An efficiency expert helps businesses become more profitable through improving one or more aspects of their firm’s organizational structure and development plans. She is generally considered a business consultant who specializes in identifying a company’s inefficiencies and recommending solutions. The areas of concern may relate to any area of the business’ operations.
A person in this position may work for a large or small business consulting company. Large companies sometimes have an efficiency expert on staff as a full-time employee. The position may also be held by a self-employed, independent contractor. The companies for which she works can vary in size from small to large, although most have at least ten full time employees.
Immediately following her hire, an efficiency expert normally meets with the company’s leaders and managers to assess the organization’s strengths and weaknesses. Aside from referencing documents reflecting profit, loss and investments, the expert normally heavily relies on the verbal candor of the company leaders. She typically needs to be aware of all areas of concern, real or perceived, in order to accurately identify problems and recommend solutions.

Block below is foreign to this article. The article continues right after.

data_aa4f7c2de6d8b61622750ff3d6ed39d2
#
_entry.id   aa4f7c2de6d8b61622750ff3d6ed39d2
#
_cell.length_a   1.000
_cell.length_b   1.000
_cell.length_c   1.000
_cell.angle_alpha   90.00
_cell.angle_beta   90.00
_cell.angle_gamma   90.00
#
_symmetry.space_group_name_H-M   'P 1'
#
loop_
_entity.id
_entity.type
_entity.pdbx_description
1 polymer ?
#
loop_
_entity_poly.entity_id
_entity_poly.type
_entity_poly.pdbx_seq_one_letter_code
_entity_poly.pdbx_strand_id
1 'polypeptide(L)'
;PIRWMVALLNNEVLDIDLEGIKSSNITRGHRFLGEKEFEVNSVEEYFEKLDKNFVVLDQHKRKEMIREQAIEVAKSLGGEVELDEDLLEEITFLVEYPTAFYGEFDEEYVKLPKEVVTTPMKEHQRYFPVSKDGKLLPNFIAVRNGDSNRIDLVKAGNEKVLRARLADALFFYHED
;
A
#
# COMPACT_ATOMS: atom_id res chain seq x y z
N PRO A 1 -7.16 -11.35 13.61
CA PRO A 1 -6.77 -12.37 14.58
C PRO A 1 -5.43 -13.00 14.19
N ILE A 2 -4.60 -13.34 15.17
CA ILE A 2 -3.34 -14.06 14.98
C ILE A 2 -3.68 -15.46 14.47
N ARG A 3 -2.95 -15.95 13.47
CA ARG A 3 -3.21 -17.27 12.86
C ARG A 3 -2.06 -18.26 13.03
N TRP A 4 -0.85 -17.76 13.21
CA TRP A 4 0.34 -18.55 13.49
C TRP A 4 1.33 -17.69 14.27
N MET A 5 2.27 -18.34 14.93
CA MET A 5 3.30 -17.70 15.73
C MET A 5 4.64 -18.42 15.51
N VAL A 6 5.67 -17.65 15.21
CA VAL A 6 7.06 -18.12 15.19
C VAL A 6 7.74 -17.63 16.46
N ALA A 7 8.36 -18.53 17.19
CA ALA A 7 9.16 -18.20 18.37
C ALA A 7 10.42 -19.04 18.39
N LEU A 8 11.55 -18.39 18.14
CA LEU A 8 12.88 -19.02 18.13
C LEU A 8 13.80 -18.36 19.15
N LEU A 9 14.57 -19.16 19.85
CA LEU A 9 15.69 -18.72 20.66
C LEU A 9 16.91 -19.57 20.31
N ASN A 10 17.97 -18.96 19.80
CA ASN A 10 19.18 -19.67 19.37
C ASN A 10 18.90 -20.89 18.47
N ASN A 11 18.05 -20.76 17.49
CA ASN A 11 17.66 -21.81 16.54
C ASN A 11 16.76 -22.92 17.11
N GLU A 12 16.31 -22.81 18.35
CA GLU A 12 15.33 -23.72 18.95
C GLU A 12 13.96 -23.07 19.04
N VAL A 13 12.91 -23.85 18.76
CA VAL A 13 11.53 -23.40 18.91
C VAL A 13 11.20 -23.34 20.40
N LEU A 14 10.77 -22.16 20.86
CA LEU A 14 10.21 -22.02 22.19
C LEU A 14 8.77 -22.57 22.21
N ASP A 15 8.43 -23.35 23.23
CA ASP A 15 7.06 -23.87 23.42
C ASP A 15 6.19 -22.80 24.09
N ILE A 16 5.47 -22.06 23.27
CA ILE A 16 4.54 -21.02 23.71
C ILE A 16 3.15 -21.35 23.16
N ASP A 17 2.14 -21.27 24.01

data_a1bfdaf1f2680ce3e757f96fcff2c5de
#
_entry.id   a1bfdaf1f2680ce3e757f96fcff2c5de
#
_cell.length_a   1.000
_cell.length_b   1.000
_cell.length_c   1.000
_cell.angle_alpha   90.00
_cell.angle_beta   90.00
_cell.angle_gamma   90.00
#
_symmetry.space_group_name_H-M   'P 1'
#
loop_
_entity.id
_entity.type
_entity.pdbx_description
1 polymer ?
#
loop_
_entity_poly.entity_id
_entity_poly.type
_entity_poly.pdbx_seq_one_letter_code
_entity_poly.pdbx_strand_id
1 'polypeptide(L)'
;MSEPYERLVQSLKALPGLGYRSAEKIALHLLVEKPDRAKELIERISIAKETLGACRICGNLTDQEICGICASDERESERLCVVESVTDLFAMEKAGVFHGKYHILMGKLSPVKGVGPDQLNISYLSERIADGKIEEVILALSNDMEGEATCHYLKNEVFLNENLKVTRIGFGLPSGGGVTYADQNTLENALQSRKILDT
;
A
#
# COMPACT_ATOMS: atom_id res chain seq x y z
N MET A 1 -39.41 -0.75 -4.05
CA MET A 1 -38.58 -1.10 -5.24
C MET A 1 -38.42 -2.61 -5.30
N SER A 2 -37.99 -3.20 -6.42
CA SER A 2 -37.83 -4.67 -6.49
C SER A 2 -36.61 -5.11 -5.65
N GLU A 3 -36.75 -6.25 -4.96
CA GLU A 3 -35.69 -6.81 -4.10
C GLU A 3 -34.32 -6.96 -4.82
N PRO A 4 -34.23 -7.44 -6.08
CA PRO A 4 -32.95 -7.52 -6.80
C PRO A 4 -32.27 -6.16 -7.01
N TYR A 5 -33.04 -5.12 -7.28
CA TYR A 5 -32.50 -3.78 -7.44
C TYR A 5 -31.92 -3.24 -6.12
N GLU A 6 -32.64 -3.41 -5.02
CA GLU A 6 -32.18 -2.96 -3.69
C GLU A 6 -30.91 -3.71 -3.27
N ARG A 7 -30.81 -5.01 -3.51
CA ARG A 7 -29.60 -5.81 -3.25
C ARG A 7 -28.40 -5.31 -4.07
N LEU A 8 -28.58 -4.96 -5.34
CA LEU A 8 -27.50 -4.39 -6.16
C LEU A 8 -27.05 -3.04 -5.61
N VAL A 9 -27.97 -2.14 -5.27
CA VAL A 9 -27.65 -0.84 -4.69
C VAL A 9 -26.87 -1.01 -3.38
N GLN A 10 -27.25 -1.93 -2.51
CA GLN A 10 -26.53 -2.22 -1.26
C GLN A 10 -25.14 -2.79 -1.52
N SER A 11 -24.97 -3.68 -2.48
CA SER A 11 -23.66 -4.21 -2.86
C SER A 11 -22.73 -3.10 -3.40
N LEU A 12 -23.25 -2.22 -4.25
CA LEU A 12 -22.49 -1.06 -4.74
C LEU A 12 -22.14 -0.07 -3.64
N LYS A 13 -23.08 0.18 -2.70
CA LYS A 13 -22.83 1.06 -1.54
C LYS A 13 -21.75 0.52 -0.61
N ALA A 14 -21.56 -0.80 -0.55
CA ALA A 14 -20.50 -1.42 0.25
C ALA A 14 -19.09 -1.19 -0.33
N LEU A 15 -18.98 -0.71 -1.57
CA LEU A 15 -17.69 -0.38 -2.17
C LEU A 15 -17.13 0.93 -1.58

After a satisfactory amount of information and facts are provided, an efficiency expert customarily proceeds to analyze where a company’s effectiveness is failing. One of the most common areas of inefficiency is found in the company’s general business communication structure. The other typical area that needs revamping to improve efficiency is re-categorizing or restructuring jobs and job descriptions.
Many companies that suffer from inefficiency can trace the problem to poor and unclear oral and written communications among employees. An efficiency expert commonly discovers that management and staff are frequently working toward different goals without their knowledge. She may also find that employees considered to be on the same team have different objectives and are unaware their efforts may be canceling each other out and accomplishing nothing. To merge these divergent paths into one that leads to the company’s overall success, she ordinarily recommends corporate learning programs to improve communications and increase productivity.
Clearly defined job responsibilities also normally increase a company’s efficiency. An efficiency expert often finds job descriptions for vastly different job titles duplicate each other or have a significant number of the same duties. Efficiency in each department and in the company in general ordinarily shows notable improvement when duplicated efforts are eliminated.
This position normally requires a bachelor’s degree in business administration, economics, psychology or finance. Many companies prefer advanced degrees in these subjects. A successful candidate’s resume normally includes accomplishments in business analysis and consulting as well.